Jupiter and Four Moons
By Chuck Cagara
REPORT FROM THE FIELD: Sierra Nevada Foothills, California, USA
August 4, 2020
After spending some time in July enjoying and photographing Comet NEOWISE, I decided that it was time to turn to the telescope and have a gander at two of the easier targets in the night sky - gas giants Jupiter and Saturn.
If you follow astronomy you'll know that when two astronomers meet they ask of each other, "So, how was the seeing tonight?"
By 'seeing' they want to know if the night air was both clear and stable, so as to give the sharpest view possible through their telescopes. Poor seeing occurs when hot daytime temperatures produce heat waves that rise and are amplified when viewed at the powerful magnifications needed to gain attractive views of the planets. So too, is the seeing poor, when weather conditions bring haze or some cloudiness to your local sky at the time of your observations.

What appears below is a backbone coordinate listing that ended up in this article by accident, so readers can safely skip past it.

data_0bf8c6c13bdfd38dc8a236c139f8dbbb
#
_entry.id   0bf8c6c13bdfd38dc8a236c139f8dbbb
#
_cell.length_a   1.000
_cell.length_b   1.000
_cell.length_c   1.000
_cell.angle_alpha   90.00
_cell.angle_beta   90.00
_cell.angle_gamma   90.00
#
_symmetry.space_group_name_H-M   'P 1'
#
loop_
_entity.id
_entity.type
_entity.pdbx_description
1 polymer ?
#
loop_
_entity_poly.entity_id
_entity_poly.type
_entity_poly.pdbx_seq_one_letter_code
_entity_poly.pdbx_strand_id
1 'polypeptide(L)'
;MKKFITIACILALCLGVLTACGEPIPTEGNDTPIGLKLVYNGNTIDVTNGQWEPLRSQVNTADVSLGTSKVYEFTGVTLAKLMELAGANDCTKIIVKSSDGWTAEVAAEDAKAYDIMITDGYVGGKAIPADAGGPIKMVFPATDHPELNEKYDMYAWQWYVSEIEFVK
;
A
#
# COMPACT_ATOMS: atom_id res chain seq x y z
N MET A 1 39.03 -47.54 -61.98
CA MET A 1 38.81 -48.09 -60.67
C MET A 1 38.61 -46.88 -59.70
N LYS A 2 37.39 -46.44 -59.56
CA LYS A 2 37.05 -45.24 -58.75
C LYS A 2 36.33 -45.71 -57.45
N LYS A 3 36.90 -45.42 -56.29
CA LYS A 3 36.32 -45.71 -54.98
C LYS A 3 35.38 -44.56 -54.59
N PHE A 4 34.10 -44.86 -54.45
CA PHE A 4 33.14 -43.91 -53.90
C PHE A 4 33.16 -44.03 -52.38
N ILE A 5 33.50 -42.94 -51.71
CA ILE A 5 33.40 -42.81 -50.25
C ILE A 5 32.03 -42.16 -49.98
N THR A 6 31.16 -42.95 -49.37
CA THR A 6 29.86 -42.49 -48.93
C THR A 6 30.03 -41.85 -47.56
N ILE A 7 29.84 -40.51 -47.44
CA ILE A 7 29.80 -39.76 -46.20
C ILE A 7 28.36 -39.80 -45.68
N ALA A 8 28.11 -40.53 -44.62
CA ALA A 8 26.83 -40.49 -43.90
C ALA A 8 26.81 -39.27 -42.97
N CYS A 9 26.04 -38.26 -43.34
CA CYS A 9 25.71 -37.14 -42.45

Note that during times of poor seeing, all is not always lost - for brief flickering moments the air may become just stable enough to enjoy a crisp, fleeting view of Jupiter's great red spot or the Cassini Division of Saturn's ring system.
So, on this hot August night (daytime high was 98°) knowing the seeing would be questionable, I hauled out the 8" Meade Schmidt-Cassegrain telescope and attached a camera to it. This method of astrophotography, where the camera attaches directly to the tube is known as 'prime focus' photography.
Alas, as expected, the seeing was generally poor and the planets were mostly blurry discs without clarity or detail.
However, we did manage several photos taken at just those moments when the seeing improved for a fleeting moment.
Here is the best of the lot clearly showing the marbled face of Jupiter along with four of its seventy-nine moons. From left to right they are Io, Europa, Ganymede and Callisto. These are called the 'Galilean Moons' because they were first seen and described through his crude telescope by Galileo in 1610.
And now, from the 1951 movie, "The Thing from Another World," I exhort you to:
"Watch the skies. Everywhere. Keep looking. Keep watching the skies."
Over and out for now...